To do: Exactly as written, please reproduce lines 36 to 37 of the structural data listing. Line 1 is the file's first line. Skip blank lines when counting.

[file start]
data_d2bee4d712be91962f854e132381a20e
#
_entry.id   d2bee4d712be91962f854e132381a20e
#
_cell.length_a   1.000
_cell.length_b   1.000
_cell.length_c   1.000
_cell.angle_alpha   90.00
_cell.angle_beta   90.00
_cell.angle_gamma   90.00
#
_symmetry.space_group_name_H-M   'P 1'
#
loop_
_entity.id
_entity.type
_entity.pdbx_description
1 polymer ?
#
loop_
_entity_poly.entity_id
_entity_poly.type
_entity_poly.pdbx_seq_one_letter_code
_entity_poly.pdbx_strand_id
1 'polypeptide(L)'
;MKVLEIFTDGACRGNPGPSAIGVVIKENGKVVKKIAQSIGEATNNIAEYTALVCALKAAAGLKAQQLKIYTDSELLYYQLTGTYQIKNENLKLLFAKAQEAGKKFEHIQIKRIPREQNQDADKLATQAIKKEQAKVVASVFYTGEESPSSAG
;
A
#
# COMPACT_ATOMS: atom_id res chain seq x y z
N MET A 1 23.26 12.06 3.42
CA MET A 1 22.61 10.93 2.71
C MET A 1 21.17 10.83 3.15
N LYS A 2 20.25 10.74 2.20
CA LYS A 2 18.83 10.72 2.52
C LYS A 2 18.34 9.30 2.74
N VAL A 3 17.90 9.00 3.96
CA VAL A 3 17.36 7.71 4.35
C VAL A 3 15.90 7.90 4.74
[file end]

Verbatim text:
C LYS A 2 18.34 9.30 2.74
N VAL A 3 17.90 9.00 3.96